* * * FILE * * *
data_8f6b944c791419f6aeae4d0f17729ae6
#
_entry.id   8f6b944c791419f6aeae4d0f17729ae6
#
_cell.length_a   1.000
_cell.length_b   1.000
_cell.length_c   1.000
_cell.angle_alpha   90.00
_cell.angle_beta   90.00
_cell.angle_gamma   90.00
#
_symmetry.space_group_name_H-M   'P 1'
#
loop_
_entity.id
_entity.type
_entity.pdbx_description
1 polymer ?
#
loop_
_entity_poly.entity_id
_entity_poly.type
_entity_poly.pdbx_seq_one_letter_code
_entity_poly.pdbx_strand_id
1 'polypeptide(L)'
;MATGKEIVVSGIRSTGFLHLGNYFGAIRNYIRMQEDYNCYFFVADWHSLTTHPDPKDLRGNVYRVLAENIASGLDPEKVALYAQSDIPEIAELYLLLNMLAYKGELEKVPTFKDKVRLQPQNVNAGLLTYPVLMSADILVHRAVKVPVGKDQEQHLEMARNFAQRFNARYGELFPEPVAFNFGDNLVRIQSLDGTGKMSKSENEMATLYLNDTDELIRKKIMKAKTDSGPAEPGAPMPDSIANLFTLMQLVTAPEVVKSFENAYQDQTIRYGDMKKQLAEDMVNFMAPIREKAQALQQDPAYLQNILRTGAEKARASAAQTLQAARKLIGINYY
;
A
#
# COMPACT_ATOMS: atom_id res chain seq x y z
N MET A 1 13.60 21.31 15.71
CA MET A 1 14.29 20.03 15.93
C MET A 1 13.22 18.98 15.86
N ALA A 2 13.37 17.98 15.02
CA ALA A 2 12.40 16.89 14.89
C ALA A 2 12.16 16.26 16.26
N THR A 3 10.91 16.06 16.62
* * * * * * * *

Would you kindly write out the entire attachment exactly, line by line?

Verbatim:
data_8f6b944c791419f6aeae4d0f17729ae6
#
_entry.id   8f6b944c791419f6aeae4d0f17729ae6
#
_cell.length_a   1.000
_cell.length_b   1.000
_cell.length_c   1.000
_cell.angle_alpha   90.00
_cell.angle_beta   90.00
_cell.angle_gamma   90.00
#
_symmetry.space_group_name_H-M   'P 1'
#
loop_
_entity.id
_entity.type
_entity.pdbx_description
1 polymer ?
#
loop_
_entity_poly.entity_id
_entity_poly.type
_entity_poly.pdbx_seq_one_letter_code
_entity_poly.pdbx_strand_id
1 'polypeptide(L)'
;MATGKEIVVSGIRSTGFLHLGNYFGAIRNYIRMQEDYNCYFFVADWHSLTTHPDPKDLRGNVYRVLAENIASGLDPEKVALYAQSDIPEIAELYLLLNMLAYKGELEKVPTFKDKVRLQPQNVNAGLLTYPVLMSADILVHRAVKVPVGKDQEQHLEMARNFAQRFNARYGELFPEPVAFNFGDNLVRIQSLDGTGKMSKSENEMATLYLNDTDELIRKKIMKAKTDSGPAEPGAPMPDSIANLFTLMQLVTAPEVVKSFENAYQDQTIRYGDMKKQLAEDMVNFMAPIREKAQALQQDPAYLQNILRTGAEKARASAAQTLQAARKLIGINYY
;
A
#
# COMPACT_ATOMS: atom_id res chain seq x y z
N MET A 1 13.60 21.31 15.71
CA MET A 1 14.29 20.03 15.93
C MET A 1 13.22 18.98 15.86
N ALA A 2 13.37 17.98 15.02
CA ALA A 2 12.40 16.89 14.89
C ALA A 2 12.16 16.26 16.26
N THR A 3 10.91 16.06 16.62